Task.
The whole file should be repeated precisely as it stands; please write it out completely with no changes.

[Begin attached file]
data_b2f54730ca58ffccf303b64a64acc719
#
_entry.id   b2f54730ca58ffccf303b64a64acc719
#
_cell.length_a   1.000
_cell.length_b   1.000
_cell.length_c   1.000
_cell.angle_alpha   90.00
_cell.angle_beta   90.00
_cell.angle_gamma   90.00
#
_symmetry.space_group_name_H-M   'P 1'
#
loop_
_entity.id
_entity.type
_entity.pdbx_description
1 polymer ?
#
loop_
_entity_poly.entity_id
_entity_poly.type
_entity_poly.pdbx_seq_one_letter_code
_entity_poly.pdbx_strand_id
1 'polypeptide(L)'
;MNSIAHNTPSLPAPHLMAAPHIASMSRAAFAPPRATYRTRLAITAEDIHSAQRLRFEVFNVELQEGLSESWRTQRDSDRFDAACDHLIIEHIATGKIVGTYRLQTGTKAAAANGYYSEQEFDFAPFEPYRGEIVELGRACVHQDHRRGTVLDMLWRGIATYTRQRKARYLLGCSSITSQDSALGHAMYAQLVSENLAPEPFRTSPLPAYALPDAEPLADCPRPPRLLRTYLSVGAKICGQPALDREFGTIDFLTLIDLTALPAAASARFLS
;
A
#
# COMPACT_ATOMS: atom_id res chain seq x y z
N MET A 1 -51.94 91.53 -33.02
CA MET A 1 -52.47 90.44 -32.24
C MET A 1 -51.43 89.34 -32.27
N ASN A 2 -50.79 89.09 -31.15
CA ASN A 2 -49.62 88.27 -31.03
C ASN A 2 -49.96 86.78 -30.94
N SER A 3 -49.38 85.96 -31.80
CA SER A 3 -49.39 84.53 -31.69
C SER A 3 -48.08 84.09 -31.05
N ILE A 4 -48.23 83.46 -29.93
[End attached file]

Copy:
data_b2f54730ca58ffccf303b64a64acc719
#
_entry.id   b2f54730ca58ffccf303b64a64acc719
#
_cell.length_a   1.000
_cell.length_b   1.000
_cell.length_c   1.000
_cell.angle_alpha   90.00
_cell.angle_beta   90.00
_cell.angle_gamma   90.00
#
_symmetry.space_group_name_H-M   'P 1'
#
loop_
_entity.id
_entity.type
_entity.pdbx_description
1 polymer ?
#
loop_
_entity_poly.entity_id
_entity_poly.type
_entity_poly.pdbx_seq_one_letter_code
_entity_poly.pdbx_strand_id
1 'polypeptide(L)'
;MNSIAHNTPSLPAPHLMAAPHIASMSRAAFAPPRATYRTRLAITAEDIHSAQRLRFEVFNVELQEGLSESWRTQRDSDRFDAACDHLIIEHIATGKIVGTYRLQTGTKAAAANGYYSEQEFDFAPFEPYRGEIVELGRACVHQDHRRGTVLDMLWRGIATYTRQRKARYLLGCSSITSQDSALGHAMYAQLVSENLAPEPFRTSPLPAYALPDAEPLADCPRPPRLLRTYLSVGAKICGQPALDREFGTIDFLTLIDLTALPAAASARFLS
;
A
#
# COMPACT_ATOMS: atom_id res chain seq x y z
N MET A 1 -51.94 91.53 -33.02
CA MET A 1 -52.47 90.44 -32.24
C MET A 1 -51.43 89.34 -32.27
N ASN A 2 -50.79 89.09 -31.15
CA ASN A 2 -49.62 88.27 -31.03
C ASN A 2 -49.96 86.78 -30.94
N SER A 3 -49.38 85.96 -31.80
CA SER A 3 -49.39 84.53 -31.69
C SER A 3 -48.08 84.09 -31.05
N ILE A 4 -48.23 83.46 -29.93